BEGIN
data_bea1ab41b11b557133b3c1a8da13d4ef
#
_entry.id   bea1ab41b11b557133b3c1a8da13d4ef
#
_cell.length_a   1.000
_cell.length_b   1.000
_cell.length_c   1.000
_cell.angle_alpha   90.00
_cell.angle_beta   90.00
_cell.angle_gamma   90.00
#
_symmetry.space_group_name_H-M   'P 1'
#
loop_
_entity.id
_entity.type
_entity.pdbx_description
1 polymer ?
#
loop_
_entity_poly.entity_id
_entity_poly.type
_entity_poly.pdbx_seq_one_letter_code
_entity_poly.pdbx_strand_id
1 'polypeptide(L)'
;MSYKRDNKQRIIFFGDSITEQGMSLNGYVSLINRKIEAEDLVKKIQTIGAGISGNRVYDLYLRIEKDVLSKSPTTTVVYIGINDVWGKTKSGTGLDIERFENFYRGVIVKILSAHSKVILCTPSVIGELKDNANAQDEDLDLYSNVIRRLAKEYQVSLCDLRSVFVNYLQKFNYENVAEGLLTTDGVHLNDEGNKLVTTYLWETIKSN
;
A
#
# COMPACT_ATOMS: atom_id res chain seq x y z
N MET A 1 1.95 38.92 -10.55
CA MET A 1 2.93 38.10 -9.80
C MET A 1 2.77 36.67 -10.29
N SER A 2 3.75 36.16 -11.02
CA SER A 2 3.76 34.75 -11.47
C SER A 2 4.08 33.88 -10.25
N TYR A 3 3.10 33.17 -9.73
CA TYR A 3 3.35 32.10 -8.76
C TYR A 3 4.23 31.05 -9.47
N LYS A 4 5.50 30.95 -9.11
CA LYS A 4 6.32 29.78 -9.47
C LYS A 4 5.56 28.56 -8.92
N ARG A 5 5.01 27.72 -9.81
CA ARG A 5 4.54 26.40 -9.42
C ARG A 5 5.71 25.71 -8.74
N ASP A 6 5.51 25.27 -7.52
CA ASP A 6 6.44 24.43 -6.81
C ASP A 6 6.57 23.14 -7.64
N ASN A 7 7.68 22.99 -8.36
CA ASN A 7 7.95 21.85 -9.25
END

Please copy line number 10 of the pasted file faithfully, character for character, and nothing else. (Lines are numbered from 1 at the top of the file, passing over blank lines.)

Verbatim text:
_cell.angle_gamma   90.00